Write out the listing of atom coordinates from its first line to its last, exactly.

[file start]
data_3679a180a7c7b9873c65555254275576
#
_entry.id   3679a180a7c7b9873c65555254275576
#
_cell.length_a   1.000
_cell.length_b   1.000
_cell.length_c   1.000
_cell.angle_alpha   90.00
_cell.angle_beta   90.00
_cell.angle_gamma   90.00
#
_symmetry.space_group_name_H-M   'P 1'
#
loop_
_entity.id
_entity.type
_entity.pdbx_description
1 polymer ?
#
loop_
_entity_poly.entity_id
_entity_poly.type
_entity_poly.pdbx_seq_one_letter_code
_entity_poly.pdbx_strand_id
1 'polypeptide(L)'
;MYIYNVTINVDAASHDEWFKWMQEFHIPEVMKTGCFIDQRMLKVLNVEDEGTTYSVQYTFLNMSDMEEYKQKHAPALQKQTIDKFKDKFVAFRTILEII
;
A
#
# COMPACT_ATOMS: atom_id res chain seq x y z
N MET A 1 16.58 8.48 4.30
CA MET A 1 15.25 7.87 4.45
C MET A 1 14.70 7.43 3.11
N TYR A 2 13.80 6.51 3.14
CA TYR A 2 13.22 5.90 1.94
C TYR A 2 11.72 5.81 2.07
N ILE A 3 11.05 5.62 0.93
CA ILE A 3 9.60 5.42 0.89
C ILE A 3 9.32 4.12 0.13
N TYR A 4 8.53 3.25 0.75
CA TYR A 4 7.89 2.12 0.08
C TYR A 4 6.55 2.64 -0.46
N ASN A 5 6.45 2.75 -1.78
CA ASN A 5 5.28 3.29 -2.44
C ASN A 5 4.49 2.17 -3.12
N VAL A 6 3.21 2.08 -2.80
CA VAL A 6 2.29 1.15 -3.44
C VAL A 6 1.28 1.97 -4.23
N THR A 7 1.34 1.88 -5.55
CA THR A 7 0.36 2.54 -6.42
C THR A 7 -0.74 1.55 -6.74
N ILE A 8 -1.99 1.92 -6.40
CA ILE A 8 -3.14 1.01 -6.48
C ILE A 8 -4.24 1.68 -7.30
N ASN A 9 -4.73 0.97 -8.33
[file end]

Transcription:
data_3679a180a7c7b9873c65555254275576
#
_entry.id   3679a180a7c7b9873c65555254275576
#
_cell.length_a   1.000
_cell.length_b   1.000
_cell.length_c   1.000
_cell.angle_alpha   90.00
_cell.angle_beta   90.00
_cell.angle_gamma   90.00
#
_symmetry.space_group_name_H-M   'P 1'
#
loop_
_entity.id
_entity.type
_entity.pdbx_description
1 polymer ?
#
loop_
_entity_poly.entity_id
_entity_poly.type
_entity_poly.pdbx_seq_one_letter_code
_entity_poly.pdbx_strand_id
1 'polypeptide(L)'
;MYIYNVTINVDAASHDEWFKWMQEFHIPEVMKTGCFIDQRMLKVLNVEDEGTTYSVQYTFLNMSDMEEYKQKHAPALQKQTIDKFKDKFVAFRTILEII
;
A
#
# COMPACT_ATOMS: atom_id res chain seq x y z
N MET A 1 16.58 8.48 4.30
CA MET A 1 15.25 7.87 4.45
C MET A 1 14.70 7.43 3.11
N TYR A 2 13.80 6.51 3.14
CA TYR A 2 13.22 5.90 1.94
C TYR A 2 11.72 5.81 2.07
N ILE A 3 11.05 5.62 0.93
CA ILE A 3 9.60 5.42 0.89
C ILE A 3 9.32 4.12 0.13
N TYR A 4 8.53 3.25 0.75
CA TYR A 4 7.89 2.12 0.08
C TYR A 4 6.55 2.64 -0.46
N ASN A 5 6.45 2.75 -1.78
CA ASN A 5 5.28 3.29 -2.44
C ASN A 5 4.49 2.17 -3.12
N VAL A 6 3.21 2.08 -2.80
CA VAL A 6 2.29 1.15 -3.44
C VAL A 6 1.28 1.97 -4.23
N THR A 7 1.34 1.88 -5.55
CA THR A 7 0.36 2.54 -6.42
C THR A 7 -0.74 1.55 -6.74
N ILE A 8 -1.99 1.92 -6.40
CA ILE A 8 -3.14 1.01 -6.48
C ILE A 8 -4.24 1.68 -7.30
N ASN A 9 -4.73 0.97 -8.33